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Rental deposit problems

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tietotaito
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Rental deposit problems

Postby tietotaito » Mon, 10 Feb 2014 12:51 am

I thought to write my story to here to warn other people and possibly get some advices if someone knowns things better than me.

I had a short term condo room rental deal. The deal was made without an agent with a main tenant of the apartment. Beside of normal rent, the deal included one month rent as a deposit, which was agreed to be paid back to me when I move out from the place. The problem is that I never received my deposit back without any valid reason. Since I moved out about 4 months ago, the guy who owns me the deposit money has promised to return the deposit a few times, but nothing has been returned and currently he doesn't answer to my calls or messages anymore.

What has been done after moving out:
1. One month of waiting while sending messages to the main tenant to return the deposit --> nothing is returned
2. I contact another tenant who is staying in the apartment and telling him what has happened with my deposit. A while later the another tenant decides to not to pay his last month's rent and use his deposit money for the rent, because in other case he would also very likely to lose his deposit like me.
3. Filing a case to Singapore Small Claims Tributal https://app.subcourts.gov.sg/sct/index.aspx/ . The court process lasts about one month totally. The main tenant doesn't show up to the court and court says its my responsibility to make sure that he received the letter to come to the court. After a while I'm able to confirm that he received the letter and the court case continues. The main tenant doesn't still show up to the court, so the court decides that I'm right and orders the main tenant to return the deposit back to me in one month.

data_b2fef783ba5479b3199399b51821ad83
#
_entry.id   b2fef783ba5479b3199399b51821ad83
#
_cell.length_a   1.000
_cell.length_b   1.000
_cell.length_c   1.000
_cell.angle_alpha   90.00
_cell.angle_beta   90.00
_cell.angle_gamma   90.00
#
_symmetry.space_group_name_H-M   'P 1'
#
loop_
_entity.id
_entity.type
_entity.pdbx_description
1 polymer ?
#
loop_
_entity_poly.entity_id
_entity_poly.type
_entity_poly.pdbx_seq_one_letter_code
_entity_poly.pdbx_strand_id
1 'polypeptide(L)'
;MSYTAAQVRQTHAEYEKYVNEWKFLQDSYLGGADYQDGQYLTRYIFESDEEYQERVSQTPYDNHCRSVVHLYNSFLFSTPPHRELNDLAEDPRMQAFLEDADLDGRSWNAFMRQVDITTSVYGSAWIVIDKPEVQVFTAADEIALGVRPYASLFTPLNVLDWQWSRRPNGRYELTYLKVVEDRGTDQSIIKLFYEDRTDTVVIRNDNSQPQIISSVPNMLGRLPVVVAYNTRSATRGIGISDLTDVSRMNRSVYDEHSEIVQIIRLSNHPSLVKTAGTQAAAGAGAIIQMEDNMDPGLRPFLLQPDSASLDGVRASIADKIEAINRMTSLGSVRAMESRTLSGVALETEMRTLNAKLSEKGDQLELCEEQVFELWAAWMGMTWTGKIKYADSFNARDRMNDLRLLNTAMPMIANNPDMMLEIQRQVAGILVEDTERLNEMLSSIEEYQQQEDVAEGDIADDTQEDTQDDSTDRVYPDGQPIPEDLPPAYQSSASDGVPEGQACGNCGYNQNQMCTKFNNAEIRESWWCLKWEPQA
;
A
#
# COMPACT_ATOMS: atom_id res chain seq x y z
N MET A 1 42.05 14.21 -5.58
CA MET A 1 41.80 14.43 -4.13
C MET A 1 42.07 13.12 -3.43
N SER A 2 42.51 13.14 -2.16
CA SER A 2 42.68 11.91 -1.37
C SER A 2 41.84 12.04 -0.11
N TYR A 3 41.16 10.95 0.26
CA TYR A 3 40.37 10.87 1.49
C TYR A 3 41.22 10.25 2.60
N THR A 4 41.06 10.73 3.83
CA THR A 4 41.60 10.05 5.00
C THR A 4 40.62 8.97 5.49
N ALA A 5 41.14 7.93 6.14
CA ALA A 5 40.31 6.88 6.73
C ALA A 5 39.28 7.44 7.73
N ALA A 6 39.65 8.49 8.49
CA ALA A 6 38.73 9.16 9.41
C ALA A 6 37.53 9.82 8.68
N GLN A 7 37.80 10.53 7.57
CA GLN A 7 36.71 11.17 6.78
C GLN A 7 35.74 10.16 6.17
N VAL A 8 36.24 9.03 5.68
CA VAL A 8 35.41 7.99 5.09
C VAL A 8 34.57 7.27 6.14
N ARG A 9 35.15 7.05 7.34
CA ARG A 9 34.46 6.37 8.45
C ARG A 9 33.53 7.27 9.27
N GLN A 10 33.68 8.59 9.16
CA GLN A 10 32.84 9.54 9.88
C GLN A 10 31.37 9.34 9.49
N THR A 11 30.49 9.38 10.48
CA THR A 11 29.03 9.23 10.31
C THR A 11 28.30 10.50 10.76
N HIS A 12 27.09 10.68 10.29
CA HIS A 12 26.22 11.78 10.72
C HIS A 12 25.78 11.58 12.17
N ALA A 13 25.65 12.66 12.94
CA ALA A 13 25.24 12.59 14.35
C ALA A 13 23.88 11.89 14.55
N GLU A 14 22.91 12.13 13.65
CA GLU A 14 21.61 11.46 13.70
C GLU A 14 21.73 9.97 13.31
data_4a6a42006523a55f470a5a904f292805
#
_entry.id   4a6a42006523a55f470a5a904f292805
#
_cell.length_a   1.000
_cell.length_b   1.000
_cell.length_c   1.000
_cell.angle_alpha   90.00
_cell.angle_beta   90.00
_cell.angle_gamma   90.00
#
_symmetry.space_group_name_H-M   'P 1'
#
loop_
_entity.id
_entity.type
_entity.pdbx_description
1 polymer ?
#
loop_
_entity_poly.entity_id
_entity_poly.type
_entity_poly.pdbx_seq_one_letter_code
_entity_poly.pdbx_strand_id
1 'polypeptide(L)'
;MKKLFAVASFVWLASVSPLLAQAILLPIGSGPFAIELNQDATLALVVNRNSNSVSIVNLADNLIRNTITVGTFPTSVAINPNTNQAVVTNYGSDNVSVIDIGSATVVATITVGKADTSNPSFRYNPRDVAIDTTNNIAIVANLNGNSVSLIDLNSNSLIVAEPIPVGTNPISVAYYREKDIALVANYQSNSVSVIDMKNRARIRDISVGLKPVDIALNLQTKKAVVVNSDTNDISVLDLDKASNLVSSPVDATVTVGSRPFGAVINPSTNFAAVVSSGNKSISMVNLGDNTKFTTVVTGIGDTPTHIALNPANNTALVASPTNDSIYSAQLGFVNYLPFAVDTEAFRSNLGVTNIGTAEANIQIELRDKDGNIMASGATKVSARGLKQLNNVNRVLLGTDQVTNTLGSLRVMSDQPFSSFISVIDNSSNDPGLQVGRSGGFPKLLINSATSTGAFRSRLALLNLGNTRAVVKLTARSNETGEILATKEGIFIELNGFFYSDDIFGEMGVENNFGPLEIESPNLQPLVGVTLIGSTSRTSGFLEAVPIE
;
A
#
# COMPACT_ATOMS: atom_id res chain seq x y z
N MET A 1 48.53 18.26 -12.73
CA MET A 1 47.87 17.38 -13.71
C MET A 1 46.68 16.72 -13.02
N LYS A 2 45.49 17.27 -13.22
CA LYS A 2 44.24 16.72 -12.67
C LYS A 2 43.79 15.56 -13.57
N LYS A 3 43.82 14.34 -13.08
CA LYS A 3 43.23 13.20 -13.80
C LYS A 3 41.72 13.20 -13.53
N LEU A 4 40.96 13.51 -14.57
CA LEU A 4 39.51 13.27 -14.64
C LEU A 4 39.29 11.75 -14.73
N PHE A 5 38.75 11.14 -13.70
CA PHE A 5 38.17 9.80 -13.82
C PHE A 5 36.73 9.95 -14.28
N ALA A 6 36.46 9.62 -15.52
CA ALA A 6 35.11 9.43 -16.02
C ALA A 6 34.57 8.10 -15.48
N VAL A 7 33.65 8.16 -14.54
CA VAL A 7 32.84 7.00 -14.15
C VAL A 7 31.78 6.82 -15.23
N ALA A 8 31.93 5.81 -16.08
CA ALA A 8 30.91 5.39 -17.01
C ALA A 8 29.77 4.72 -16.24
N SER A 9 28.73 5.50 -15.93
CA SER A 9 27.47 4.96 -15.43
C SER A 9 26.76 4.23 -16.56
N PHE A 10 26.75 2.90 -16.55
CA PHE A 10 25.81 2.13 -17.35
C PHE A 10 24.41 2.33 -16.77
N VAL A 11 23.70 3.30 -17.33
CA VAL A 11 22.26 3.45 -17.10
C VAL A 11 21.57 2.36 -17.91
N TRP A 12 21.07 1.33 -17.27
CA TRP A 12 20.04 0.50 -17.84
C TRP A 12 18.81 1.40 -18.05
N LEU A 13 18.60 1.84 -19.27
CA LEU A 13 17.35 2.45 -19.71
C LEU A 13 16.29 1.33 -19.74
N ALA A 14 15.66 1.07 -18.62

4. After a month the deposit is still not returned, so I go to an law company to apply for bailiffs section to sell assets of the guy who owns me the money.
5. After some time the court has accepted my request to use the bailiffs office to retrieve my money. After a lot of bureaucratic bouncing around the bailiffs office tells me that because the guy is only a main tenant of the apartment, they cannot use any enforcing actions to enter the apartment. So basically the guy would need to invite the bailiff in to the apartment so that something could be done. Because in practice this is nearly impossible and I would need to pay the bailiff's salary if this would be tried, I don't want to use money for visiting the condo gate and noticing that the guy doesn't invite us in.
6. I use law company's service to check the real owners of the apartment. I send a postcard to the real owners and request them to speak some sense to the main tenant --> nothing happens

I'm pretty much out of moves now so I probably have to cancel the court case soon and accept the situation. A while ago I discovered that according to Singapore law it is illegal to make short term leases. Therefore I could probably go to the police and make a report. However this option wouldn't return my money back and could possibly cause some problems to me as well, because I might have also break some law while making the short term deal.

What we can learn from this case:
- Always check that you make a rental deal with a real owner of the apartment. If the owner is not staying in the apartment, you also need to know the address where the owner is staying and also make sure that the owner also owns that place.
- If you make rental deal with a main tenant who doesn't own the place, the main tenant can decide to keep your deposit if he wants
- It doesn't really matter did you use agent with the lease. Usually the deposit doesn't go to the agent company, so an agent cannot do much if landlord decides to keep the deposit
- If you are moving out from Singapore in about less than 3 months after the rental contract expires, it doesn't matter at all do you make the deal with real or unreal owner because you won't have enough time to go to the court anyway


Any thoughts?

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x9200
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Postby x9200 » Mon, 10 Feb 2014 5:15 am

How about other assets of this scam? Money on bank accounts? His personal belongings he carries with him (money, mobile phone etc)? Lastly his salary being paid? Not sure how is this in Singapore but the bailiff can also get money from the sources I mentioned.

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Postby Beeroclock » Mon, 10 Feb 2014 11:30 am

thanks for sharing the experience. It's a bit deflating for those seeking justice, and reinforces the effort/persistence needed to get one's money back, if at all. There's often the comment/advice go to SCT, but this goes to show in practice how hard it is. Unfortunately, the person holding the cash is always in a very strong position.